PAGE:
Objective: A review is made of the immediate or immediate postoperative bleeding complications in dental implants, with a view to identifying the areas of greatest bleeding risk, the causes of bleeding, the length of the implants associated with bleeding, the most frequently implicated blood vessels, and the treatments used to resolve these complications. Material and Methods: A Medline (PubMed) and Embase search was made of articles on immediate bleeding complications in dental implants published in English up until May 2014. Inclusion criteria: studies in humans subjects with severe bleeding immediately secondary to implant placement, which reported the time until the hemorrhage, the implant lenght, the possible cause of bleeding and the treatment. Exclusion criteria: patients receiving anticoagulation treatment. Results: Fifteen articles met the inclusion criteria. The area with the largest number of bleeding complications corresponded to the mandibular canine. The cause of bleeding was lingual cortical bone perforation during implant placement, with damage to the sublingual artery. The implants associated with bleeding were those measuring 15 mm in length or more. Management focused on securing the airway (with intubation or tracheostomy if necessary), with bleeding control. Conclusions: It’s important to pay special attention when the implants are placed in the mandibular anterior zone, especially if long implants are used. The most frequently cause of bleeding was the perforation of the lingual plate. Treatment involves securing the airway, with bleeding control. Key words:Hemorrhage, complications, immediate, bleeding, dental implants. PMID:25475779

  11. Rigid connections between natural teeth and implants: a technical note.

    PubMed

    Lindh, T; Gunne, J; Danielsson, S

    1997-01-01

    In the posterior partially edentulous jaw, implants may be used to supplement existing natural dentition. Frequently, the maxillary sinuses and the mandibular nerve preclude the fabrication of freestanding implant-retained prostheses. However, if an implant and a natural abutment are combined, a fixed prosthesis can be fabricated, restoring the arch into the premolar area. The histories of three patients with attachments connecting implant-retained ceramotitanium crowns with crowns on natural abutments are described. A design for a rigid custom-made attachment for the Brånemark system, using standard components with a machine-duplication, spark-erosion technique, is suggested. PMID:9337030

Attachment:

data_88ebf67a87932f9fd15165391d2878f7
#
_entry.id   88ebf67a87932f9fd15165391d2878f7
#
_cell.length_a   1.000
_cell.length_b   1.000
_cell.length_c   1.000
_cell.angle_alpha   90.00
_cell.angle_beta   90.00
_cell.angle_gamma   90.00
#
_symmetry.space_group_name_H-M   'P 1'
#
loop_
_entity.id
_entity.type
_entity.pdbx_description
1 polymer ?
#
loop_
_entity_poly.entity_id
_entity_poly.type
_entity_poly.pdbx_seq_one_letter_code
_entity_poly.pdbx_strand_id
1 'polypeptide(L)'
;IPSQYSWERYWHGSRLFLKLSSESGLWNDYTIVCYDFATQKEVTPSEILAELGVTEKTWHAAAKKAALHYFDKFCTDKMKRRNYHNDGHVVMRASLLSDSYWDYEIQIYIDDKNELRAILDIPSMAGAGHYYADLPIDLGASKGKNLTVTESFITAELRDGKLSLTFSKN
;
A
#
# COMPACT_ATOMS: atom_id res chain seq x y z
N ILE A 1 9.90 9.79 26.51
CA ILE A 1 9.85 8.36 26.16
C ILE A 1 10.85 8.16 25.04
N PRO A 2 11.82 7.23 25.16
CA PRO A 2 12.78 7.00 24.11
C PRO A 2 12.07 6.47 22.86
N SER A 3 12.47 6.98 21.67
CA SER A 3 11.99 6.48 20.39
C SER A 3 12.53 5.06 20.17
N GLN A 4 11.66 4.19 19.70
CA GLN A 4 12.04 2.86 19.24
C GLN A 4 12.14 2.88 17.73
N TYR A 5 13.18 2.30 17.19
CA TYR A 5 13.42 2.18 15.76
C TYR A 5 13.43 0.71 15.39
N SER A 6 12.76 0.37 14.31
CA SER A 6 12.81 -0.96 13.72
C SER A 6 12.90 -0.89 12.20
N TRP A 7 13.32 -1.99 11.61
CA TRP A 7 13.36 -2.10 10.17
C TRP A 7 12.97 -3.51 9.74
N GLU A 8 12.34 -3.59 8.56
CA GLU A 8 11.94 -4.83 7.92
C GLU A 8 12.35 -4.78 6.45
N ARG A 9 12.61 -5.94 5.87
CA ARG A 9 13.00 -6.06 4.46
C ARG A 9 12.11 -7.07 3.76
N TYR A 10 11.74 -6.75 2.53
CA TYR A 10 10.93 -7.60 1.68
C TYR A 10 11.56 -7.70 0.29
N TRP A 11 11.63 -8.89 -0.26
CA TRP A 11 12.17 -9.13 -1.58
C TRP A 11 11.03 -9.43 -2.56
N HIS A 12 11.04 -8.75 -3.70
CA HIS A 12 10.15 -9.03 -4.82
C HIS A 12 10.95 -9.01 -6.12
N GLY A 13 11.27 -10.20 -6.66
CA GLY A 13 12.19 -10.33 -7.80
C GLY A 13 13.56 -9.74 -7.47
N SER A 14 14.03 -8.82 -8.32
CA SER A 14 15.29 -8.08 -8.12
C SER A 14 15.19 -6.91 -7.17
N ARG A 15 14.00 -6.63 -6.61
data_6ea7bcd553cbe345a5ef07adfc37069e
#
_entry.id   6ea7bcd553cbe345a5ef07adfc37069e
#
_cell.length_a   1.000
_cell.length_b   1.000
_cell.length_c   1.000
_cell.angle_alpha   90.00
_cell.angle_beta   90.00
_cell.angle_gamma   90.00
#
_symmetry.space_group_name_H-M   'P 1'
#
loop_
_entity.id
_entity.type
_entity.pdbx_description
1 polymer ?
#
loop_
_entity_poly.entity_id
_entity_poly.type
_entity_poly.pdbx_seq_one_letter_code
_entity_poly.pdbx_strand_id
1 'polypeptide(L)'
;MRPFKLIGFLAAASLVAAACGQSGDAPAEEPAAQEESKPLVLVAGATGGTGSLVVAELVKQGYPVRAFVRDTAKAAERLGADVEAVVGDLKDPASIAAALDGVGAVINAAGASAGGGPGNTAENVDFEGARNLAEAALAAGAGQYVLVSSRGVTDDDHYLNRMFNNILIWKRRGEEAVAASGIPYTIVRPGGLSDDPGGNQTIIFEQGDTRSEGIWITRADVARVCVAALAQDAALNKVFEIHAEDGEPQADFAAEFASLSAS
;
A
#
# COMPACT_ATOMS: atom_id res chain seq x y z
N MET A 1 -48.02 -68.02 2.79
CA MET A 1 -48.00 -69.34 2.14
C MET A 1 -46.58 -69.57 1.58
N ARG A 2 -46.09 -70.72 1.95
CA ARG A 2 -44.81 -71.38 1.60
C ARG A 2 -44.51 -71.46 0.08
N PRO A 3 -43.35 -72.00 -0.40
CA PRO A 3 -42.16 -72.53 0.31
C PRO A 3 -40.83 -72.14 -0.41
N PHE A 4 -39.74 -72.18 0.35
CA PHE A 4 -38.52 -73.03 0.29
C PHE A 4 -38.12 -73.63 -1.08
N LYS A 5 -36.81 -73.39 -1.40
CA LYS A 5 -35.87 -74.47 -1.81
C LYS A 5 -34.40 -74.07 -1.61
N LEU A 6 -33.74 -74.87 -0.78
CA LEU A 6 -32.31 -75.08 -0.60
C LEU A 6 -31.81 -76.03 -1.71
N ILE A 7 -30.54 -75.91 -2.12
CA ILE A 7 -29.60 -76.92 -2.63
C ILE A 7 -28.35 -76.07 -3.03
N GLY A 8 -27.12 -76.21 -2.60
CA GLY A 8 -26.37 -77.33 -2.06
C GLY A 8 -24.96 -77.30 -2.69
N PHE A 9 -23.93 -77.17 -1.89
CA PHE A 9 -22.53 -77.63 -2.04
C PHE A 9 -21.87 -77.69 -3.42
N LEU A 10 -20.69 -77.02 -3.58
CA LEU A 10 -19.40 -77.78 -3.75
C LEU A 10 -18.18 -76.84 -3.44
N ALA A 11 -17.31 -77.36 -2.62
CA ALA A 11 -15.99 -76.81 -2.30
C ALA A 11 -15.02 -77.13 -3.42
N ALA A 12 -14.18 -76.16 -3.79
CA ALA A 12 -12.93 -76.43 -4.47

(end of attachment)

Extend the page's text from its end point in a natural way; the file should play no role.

12. Biomechanical concerns with fixed partial dentures involving implants.

    PubMed

    English, C E

    1993-01-01

    Nine biomechanical factors involved in the design and fabrication of fixed partial dentures incorporating implants are discussed, focusing upon the deleterious effects of leverage, torsion, occlusal overload, and poor oral hygiene. Areas of concern are cantilevers, pier abutments, excessive fixed spans, use and misuse of nonrigid connectors, off-axis loading, occlusal plane to implant height ratio, inadequate support, distribution, and mandibular flexion and torsion. PMID:8004049

  13. Clinical evaluation of implant survival based on size and site of placement: A retrospective study of immediate implants at single rooted teeth sites

    PubMed Central

    Ramalingam, Sundar; Al-Hindi, Maryam; Al-Eid, Raniah Abdullah; Nooh, Nasser

    2015-01-01

    Objectives This retrospective clinical study sought to evaluate the survival of immediate implants placed at maxillary and mandibular single-rooted tooth extraction sites and to determine the relationship among implant size, placement site, and implant survival. Methods Between January 2010 and June 2011, 85 patients (33 males, 52 females; mean age: 45 years) underwent immediate implant placement after extraction of single-rooted teeth. All implants were restored between 12 and 14 weeks after implant placement. The implant survival and its relationship with implant size and implantation site were evaluated by odds ratios (ORs). Results Implants were placed at the following sites: upper central incisor (UCI, n = 35), upper lateral incisor (ULI, n = 27), upper second premolar (U2ndP, n = 36), lower incisor (LI, n = 53), and lower premolar (LP, n = 22). Implants of the following sizes were used: 5 × 10 mm (n = 24), 5 × 8 mm (n = 21), 4.3 × 10 mm (n = 77), 4.3 × 8 mm (n = 36), 3.5 × 10 mm (n = 12), and 3.5 × 8 mm (n = 3). After a mean follow-up time of 47 months, the overall implant survival rate was 96%. Survival rate was highest at the LI site (98.1%) and lowest at the ULI site (92.6%). All of the 5-mm implants survived (100%), as did most of the 4.3 × 10 mm implants (96.1%). Implants of 4.3 × 8 mm and 3.5 × 10 mm were the least successful (91.7%). Mandibular implants had a better survival rate (97.3%) than maxillary implants (94.9%). There was no significant OR of increased survival for any particular implant size or site. Conclusions Immediate implant placement in fresh extraction sockets can give predictable clinical outcomes, regardless of the implant size and site of placement.

  14. Cochlear Implants.

    ERIC Educational Resources Information Center

    Clark, Catherine; Scott, Larry

    This brochure explains what a cochlear implant is, lists the types of individuals with deafness who may be helped by a cochlear implant, describes the process of evaluating people for cochlear implants, discusses the surgical process for implanting the aid, traces the path of sound through the cochlear implant to the brain, notes the costs of…

  15. Holographic measurement on deformation of mandible with dental implants due to occlusion